An Israeli tradition honoring Holocaust survivors has come to Miami University. First, second and third generation Holocaust survivors will be speaking across Miami’s campus in commemoration of Holocaust Memorial Day on April 12, 2018.

Hila Katz, the Jewish Agency Israel fellow to Hillel at Miami, has been working hard to bring this tradition from Israel to her new home in Ohio. Katz was able to participate in a program as a student in Israel that flew her to Poland to see the concentration camp sites from World War II.

“My grandmother from my father’s side survived Auschwitz,” Katz said. “So it was really important for me to go there and see where she was. She remembered which cabin she stayed in, and I actually went to that one and put a flower for her memory.”

In telling her grandmother’s story, Katz began to get emotional and had to pause and collect herself. Her love and pride in her grandmother showed in her smile as she continued with the story.

“She survived this,” Katz said. “She went to Israel and built a family. And it was just so important for me to go and do that.”

Like Katz’s grandmother, many survivors take great pride in telling their stories. For Dr. Al Miller, a first generation Holocaust survivor, telling his story is also a matter of making sure history doesn’t repeat itself.

Dr. Miller came to speak at the Crawford’s house on April 2. A group of around 40 students and faculty members sat in couches and chairs in the living room and listened to his story.

He was born in Berlin in 1922, and was only 10 years old when Hitler came into power. At the beginning and end of each school day, the teacher would salute Hitler and every student would salute back. Little by little, his friends, neighbors and even some of his teachers would stop talking to him and his family because they were Jewish.

The Holocaust enforced the idea that, “The Jews are our misfortune.”

“If no one contradicts a lie, because it’s convenient or because they don’t want to speak up, words are added and it becomes the truth,” Dr. Miller said.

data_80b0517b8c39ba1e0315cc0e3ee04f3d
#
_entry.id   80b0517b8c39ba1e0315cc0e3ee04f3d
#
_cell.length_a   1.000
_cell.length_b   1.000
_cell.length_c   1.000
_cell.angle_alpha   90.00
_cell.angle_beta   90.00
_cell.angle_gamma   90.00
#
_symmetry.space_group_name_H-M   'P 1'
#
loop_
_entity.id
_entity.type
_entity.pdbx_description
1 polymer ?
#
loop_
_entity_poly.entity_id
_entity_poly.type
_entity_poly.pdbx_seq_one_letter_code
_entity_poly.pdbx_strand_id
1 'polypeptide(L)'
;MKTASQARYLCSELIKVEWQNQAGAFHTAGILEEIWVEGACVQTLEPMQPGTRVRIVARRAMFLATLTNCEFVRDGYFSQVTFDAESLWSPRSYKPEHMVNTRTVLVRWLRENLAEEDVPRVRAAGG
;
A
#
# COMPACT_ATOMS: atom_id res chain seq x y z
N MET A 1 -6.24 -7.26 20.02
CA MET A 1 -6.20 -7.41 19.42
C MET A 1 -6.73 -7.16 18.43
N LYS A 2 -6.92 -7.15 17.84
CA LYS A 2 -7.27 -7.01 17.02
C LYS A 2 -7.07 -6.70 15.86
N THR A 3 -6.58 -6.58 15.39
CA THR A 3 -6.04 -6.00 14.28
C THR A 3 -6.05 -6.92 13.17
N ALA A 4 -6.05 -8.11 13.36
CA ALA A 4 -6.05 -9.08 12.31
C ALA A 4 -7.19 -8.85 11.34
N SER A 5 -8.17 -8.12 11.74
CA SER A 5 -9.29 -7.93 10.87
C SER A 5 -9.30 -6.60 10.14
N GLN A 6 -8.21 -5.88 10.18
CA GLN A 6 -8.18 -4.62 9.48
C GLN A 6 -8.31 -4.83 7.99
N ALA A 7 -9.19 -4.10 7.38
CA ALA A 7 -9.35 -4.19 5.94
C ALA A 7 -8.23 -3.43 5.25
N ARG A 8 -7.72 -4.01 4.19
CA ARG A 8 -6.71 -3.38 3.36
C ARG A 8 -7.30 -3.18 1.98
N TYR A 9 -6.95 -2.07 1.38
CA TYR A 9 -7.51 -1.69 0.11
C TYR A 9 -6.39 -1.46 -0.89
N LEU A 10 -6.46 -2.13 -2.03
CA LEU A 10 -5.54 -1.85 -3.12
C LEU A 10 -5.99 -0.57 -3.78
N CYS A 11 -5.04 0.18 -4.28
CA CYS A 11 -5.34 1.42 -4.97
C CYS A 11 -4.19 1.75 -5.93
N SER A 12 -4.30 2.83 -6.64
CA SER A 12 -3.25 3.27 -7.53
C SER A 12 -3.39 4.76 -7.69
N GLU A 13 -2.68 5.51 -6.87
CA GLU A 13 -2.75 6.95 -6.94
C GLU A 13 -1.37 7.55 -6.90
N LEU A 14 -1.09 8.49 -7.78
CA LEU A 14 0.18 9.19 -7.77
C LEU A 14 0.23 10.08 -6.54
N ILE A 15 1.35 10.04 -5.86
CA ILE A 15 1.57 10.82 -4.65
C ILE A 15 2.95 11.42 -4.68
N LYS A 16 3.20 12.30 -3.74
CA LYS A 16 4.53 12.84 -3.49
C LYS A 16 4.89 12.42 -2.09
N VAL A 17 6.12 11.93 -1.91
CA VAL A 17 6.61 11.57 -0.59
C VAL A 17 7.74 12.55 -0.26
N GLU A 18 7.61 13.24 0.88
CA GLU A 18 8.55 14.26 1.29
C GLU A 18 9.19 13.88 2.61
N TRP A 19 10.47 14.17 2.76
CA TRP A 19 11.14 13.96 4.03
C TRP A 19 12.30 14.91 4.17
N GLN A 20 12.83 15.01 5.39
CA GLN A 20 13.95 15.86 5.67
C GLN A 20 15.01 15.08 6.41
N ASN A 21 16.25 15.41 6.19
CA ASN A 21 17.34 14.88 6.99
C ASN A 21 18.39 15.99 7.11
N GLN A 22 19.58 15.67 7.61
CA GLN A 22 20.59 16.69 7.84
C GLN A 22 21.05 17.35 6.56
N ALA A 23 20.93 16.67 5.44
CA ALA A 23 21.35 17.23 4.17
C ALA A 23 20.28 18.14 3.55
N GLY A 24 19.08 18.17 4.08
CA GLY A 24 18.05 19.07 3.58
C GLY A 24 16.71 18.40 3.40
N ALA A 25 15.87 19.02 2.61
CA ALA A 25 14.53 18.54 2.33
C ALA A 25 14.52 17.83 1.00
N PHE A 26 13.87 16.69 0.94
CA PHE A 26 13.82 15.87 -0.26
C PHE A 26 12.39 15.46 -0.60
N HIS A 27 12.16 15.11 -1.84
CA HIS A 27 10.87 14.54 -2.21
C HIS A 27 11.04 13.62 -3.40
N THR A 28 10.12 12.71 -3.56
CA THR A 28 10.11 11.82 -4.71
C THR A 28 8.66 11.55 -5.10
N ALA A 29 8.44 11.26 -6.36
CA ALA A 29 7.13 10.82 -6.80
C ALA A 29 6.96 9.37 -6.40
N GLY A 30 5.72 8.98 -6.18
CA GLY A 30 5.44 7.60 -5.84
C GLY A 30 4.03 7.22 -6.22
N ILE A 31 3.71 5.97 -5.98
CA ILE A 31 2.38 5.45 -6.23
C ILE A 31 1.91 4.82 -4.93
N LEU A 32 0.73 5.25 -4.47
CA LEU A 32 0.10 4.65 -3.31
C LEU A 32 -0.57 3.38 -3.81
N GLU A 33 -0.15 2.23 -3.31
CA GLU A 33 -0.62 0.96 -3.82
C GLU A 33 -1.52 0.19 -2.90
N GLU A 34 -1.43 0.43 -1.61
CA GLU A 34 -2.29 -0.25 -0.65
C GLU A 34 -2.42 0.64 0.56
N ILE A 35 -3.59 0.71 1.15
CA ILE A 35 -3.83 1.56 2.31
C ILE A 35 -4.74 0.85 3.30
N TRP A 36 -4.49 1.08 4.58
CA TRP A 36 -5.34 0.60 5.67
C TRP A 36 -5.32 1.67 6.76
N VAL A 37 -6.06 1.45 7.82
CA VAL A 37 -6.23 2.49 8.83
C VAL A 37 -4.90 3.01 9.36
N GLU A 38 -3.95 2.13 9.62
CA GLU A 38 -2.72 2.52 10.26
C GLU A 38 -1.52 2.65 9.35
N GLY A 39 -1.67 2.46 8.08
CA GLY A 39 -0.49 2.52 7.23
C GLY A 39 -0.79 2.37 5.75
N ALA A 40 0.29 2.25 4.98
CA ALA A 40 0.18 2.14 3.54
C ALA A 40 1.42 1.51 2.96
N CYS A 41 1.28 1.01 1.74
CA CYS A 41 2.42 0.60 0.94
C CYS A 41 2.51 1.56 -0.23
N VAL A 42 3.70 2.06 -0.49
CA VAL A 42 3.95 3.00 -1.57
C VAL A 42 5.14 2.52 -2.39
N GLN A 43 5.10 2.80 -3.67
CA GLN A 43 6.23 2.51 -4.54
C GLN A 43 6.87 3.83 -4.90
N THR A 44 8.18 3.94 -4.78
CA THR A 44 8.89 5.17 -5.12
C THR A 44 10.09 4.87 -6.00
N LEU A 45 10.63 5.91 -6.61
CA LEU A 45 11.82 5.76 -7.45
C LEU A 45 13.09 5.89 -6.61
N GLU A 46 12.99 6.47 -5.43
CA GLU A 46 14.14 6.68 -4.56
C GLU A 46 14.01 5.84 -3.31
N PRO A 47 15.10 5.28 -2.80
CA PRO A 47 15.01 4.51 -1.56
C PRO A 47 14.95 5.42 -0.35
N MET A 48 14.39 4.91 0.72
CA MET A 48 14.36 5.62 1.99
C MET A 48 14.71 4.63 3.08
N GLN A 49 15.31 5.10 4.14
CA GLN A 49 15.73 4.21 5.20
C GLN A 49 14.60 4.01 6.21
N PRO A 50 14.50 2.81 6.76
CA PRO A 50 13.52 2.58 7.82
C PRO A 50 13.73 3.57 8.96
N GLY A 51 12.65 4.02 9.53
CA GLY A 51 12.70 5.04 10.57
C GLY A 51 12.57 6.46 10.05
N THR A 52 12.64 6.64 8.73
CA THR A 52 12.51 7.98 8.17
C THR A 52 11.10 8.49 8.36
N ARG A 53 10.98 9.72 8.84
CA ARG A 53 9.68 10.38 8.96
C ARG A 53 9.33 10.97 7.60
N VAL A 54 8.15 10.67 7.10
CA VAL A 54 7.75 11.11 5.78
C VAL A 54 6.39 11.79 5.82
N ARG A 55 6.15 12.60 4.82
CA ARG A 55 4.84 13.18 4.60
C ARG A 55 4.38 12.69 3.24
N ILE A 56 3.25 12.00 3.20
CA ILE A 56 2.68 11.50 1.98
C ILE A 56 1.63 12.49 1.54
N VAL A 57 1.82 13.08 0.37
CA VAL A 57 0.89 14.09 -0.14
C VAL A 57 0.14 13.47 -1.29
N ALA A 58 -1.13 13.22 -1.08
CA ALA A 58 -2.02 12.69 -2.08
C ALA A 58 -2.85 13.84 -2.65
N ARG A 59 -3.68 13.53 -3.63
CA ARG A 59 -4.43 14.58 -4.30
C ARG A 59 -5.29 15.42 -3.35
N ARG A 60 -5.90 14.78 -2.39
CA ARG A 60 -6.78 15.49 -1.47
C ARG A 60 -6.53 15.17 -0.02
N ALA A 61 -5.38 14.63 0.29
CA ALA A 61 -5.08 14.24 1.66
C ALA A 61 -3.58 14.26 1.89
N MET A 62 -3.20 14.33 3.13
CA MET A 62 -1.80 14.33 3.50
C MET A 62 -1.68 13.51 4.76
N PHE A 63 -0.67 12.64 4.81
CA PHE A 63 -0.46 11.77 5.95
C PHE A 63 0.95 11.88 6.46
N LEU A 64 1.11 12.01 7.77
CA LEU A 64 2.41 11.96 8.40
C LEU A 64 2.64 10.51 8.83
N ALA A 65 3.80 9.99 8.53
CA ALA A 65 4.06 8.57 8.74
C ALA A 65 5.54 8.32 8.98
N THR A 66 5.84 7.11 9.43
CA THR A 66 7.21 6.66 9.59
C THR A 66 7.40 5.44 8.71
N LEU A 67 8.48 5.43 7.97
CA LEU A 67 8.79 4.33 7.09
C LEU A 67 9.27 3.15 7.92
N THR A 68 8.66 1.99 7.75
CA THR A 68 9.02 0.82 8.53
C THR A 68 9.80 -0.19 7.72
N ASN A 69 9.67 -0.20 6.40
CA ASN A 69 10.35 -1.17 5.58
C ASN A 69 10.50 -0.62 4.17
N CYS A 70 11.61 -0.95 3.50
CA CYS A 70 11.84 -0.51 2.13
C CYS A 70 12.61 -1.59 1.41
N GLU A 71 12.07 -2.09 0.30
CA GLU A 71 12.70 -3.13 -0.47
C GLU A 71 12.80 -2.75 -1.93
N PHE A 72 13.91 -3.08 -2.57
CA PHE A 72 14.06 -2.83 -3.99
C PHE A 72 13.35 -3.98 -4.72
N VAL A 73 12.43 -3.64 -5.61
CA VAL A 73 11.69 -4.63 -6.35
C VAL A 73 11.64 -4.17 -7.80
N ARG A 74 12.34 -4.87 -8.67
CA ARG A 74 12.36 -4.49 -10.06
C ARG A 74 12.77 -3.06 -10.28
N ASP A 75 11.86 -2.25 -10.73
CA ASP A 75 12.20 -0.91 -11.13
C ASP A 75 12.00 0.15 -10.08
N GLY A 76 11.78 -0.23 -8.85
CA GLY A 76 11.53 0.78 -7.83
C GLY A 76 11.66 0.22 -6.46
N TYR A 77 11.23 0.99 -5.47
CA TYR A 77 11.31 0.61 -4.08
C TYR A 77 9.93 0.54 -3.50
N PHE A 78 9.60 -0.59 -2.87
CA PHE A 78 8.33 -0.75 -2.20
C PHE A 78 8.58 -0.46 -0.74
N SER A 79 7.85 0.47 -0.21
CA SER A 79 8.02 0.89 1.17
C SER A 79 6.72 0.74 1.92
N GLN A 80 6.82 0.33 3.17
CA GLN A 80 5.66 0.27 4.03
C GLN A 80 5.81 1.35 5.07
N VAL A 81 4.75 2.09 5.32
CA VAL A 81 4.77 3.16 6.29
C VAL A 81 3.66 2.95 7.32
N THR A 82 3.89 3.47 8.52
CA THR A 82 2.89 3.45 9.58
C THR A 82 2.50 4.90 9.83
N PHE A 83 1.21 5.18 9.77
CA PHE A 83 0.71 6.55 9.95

While words were the beginning of the problem, Dr. Miller emphasized that words are also a key part of the solution.

“Words are ever so important,” Dr. Miller said. “With words, you can intimidate people, you can say nasty things … or you can make people feel like one million dollars, you can change something in their life. It’s up to you.”

Speakers like Dr. Miller were able to come thanks to Katz reaching out to the Holocaust & Humanity Center in Cincinnati. Holocaust & Humanity Center Executive Director Sarah Weiss is thrilled to partner with Miami University on such an important event.

“Memory In the Living Room” will give students a chance to hear stories from survivors, their children and their grandchildren. The open-form dialogue that the living room setting creates will make the experience much different from a lecture series or other presentation that you might see in a museum or auditorium.

“We are the last generation and, in particular, today’s youth are the last generation that will have the opportunity to interact first-hand with Holocaust survivors,” Weiss said. “Future generations will only be able to hear these stories second hand, or third hand, or in written or oral testimonials. It’s up to us to then pass those stories on and not only listen, but really open our hearts.”

This event allows people to learn about the Holocaust in a different way than in a traditional classroom setting. The experience as a whole helped Dr. Miller’s story and message resonate with those who listened.

“You hear [the Holocaust] in a classroom setting a lot and it’s a lot different to experience speaking with someone who actually was there firsthand and can give you their genuine feelings,” sophomore Hillel member Hannah Spector said. “Seeing that versus reading it out of a textbook is really impactful.”

Katz is very grateful for Hillel’s partnership with the university and their help in creating events like this to offer an educational experience for students.

“Something that happened a lot of years ago in the Holocaust does happen in smaller capacities in genocides still in our days,” she said. “In Africa and in so many other places. So bringing this program to this campus doesn’t only allow us to think of the past and what happened, but we also try to think of the present and the future to prevent this kind of thing from happening again.”

Memory in the Living Room is taking place at 7 p.m. April 2-4 in various places across campus.